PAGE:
Dave Sweeting is an Electronic Warfare trainer at MASS and has been with us for nearly 13 years. We interviewed him to find out what a typical day of an EW trainer is like…
A Day in the Life of… Dave Sweeting, Electronic Warfare trainer
What does a typical day look like?
That depends on the training calendar.
When we are delivering training I first check out the classroom to ensure all the IT and presentation equipment functions correctly. The training usually start at either 08:30 or 09:00 depending upon the customer’s requirements, and we usually greet the course members in the student lounge for a coffee.
A course usually has 5 or 6 one-hour lessons per day, with lunch and refreshment breaks. If one instructor is teaching all day, it can be quite mentally and physically exhausting. The last lesson usually includes a recap of the day’s material that forms the basis for any examinations. It’s an excellent opportunity for the training staff to gauge student understanding as English is quite often not their first language.
Its not all about ‘Theory.’ We are in unique position to enhance the theory element of training with simulation and ‘Real World’ applications, such as our own Networked Electronic Warfare Training Simulator (NEWTS) and our electronic warfare data management system THURBON®. We also utilise 3rd party applications such as the Modern Air Combat Environment (MACE), Pulse Pro and PROCITEC’s go2 suite of tools. I find that the trainees always enjoy the practical elements of the training and find it very rewarding.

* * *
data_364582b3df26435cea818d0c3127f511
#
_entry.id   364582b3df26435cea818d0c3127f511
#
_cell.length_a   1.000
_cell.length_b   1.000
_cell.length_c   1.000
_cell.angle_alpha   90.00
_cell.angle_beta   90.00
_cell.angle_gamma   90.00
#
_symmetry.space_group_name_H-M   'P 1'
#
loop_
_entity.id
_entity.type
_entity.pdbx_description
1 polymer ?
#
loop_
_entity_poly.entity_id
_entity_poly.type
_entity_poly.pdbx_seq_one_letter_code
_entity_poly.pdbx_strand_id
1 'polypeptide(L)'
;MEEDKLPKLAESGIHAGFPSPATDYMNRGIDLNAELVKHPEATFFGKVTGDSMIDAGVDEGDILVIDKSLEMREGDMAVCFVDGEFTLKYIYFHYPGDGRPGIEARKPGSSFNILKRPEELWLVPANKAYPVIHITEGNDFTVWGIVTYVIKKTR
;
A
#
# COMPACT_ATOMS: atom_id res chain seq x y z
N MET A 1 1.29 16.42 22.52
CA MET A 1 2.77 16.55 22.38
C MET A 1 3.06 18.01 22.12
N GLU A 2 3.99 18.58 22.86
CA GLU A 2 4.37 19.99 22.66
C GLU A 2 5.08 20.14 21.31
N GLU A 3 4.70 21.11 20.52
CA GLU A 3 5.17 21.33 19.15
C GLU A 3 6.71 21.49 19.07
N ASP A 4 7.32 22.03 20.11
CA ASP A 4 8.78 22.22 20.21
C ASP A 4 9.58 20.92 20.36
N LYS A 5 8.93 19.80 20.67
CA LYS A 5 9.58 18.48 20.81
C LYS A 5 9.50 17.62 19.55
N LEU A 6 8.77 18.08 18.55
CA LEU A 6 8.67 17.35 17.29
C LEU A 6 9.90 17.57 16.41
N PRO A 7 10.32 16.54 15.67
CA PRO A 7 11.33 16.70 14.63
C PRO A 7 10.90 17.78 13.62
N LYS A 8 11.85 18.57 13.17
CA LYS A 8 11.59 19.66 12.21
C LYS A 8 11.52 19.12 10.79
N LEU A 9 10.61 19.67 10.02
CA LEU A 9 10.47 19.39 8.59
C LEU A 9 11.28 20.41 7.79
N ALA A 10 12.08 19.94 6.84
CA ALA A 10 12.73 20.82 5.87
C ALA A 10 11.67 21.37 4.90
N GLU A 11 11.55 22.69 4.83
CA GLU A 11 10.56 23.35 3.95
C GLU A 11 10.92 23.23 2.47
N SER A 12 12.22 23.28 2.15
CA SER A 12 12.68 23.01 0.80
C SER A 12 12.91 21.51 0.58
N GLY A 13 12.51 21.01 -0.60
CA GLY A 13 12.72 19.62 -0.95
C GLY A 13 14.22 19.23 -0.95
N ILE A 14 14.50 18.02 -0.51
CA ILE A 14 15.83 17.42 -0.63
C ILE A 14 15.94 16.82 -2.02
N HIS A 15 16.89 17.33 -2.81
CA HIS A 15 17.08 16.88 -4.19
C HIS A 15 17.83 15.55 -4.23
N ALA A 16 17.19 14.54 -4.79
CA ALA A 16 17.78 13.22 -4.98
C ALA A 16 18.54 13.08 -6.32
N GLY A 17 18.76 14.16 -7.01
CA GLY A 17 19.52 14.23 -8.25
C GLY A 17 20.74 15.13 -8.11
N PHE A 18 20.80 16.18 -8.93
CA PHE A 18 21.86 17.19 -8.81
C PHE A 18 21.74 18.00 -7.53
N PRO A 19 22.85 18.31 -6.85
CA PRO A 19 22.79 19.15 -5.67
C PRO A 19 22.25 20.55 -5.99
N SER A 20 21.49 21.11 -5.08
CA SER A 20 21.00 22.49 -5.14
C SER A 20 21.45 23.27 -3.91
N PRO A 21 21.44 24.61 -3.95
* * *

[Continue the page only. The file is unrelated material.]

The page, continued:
When I’m not teaching, the day can be spent preparing or updating training material, assisting in the preparation of bids or helping other areas in our Electronic Warfare Operational Support (EWOS) Group in the development of countermeasures.
Which teams or stakeholders do you usually work most with?
I work closely with teams in EWOS.
How long have you been with MASS?
I’ve been here 13 years on 8 August.
How much travel do you do and where does it take you?
During my time at MASS I have taught in several countries, including but not limited to: Far East, Middle East and Europe, including the UK. Deployments usually last from 1 to 4 weeks, although occasionally it has been slightly longer.
What’s the best part of your job?
Seeing how much the trainees have progressed during course; thus allowing them to become valued members their organisation.
What’s the most challenging part of your job?
Overcoming the language problems for trainees whose first language is not English.
What’s the one piece of advice you’d give to someone just starting out?
Be enthusiastic and dedicated about your role.
At MASS, we currently have two EW trainer roles available with an application deadline of 28 August, to apply please visit our careers page.
Or if you have any question about the role please contact email@example.com